Modern molecular biology presents us with a growing list of molecules that build a living cell. However, how the diverse activities of these molecules are coordinated in space and time to generate functional and dynamic cell biology is an increasingly complex and essentially unresolved question. Intracellular dynamics are coordinated by the cytoskeleton, and we are interested in how microtubules, a highly dynamic filament system inside eukaryotic cells, control cell behavior and morphogenesis in human tissue culture models, such as cancer and hiPSC-derived neurons by using advanced microscopy, optogenetics and microfabrication.
In ongoing projects, we ask how Doublecortin, a microtubule-associated protein frequently mutated in neurodevelopmental cortical malformations, and related proteins control microtubule function in developing neurons. We also develop optogenetic tools to control intracellular protein activities with high spatial and temporal accuracy aiming to guide cell division and neuronal development to engineer synthetic neuron network modules, and we develop microscopy to better visualize cancer and neuronal cell dynamics in physiological 3D environments.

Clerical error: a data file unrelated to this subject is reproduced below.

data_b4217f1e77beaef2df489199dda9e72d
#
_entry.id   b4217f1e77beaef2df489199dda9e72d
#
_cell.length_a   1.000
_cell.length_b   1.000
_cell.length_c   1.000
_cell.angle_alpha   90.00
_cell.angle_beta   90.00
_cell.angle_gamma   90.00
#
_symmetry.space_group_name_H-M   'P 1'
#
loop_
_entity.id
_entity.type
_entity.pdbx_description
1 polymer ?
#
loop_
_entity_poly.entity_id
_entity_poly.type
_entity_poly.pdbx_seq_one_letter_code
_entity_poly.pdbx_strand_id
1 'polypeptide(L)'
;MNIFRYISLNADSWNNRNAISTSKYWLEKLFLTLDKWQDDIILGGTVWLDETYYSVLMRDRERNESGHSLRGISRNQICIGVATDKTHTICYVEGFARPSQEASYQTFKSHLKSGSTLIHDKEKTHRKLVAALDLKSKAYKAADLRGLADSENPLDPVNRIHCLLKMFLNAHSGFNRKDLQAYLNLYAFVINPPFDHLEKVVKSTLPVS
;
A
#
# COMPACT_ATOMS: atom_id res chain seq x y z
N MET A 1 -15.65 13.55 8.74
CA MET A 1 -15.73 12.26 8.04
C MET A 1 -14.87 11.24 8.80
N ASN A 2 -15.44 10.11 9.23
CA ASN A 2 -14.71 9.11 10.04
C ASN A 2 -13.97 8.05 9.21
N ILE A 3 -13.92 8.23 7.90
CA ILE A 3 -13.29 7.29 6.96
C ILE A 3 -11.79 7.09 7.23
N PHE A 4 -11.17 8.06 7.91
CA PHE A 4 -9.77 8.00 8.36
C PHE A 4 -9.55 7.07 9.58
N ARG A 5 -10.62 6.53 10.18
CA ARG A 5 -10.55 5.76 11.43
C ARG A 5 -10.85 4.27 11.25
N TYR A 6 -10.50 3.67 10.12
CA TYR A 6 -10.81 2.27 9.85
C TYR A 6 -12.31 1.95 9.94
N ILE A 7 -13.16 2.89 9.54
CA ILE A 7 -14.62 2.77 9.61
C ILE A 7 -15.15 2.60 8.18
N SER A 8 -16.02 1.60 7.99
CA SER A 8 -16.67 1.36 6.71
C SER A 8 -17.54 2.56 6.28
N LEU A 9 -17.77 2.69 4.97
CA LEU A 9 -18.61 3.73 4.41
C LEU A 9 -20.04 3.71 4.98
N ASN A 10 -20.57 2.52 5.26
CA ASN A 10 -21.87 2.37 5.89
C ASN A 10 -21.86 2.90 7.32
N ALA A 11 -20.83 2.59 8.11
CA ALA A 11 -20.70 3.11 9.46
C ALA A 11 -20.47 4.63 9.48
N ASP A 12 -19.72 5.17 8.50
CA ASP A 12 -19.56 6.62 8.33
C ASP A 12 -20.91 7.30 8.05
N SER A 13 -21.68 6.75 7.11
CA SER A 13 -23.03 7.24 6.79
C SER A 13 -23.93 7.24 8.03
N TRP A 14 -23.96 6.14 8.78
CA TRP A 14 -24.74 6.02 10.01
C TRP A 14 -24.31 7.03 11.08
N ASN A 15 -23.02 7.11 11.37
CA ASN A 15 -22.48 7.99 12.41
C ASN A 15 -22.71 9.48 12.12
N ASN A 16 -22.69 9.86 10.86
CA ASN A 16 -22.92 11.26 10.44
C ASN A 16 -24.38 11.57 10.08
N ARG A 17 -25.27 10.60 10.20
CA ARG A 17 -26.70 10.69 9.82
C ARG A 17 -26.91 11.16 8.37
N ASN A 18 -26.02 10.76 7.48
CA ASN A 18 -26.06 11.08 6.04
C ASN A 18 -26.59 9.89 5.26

June 15, 2018 - February 28, 2023 - Probing Microtubule Function in Neuronal Development , Principal Investigator . Sponsor: NIH, Sponsor Award ID: R01NS107480
September 20, 2020 - September 19, 2021 - Wide-field super-resolution spinning disk confocal microscope , Principal Investigator . Sponsor: NIH, Sponsor Award ID: S10OD028611
June 10, 2017 - May 31, 2020 - Dissecting protein activities by reversible photo-inactivation , Principal Investigator . Sponsor: NIH, Sponsor Award ID: R21CA224194
May 1, 2008 - December 31, 2017 - Microtubule dynamics during cell polarity and migration , Principal Investigator . Sponsor: NIH, Sponsor Award ID: R01GM079139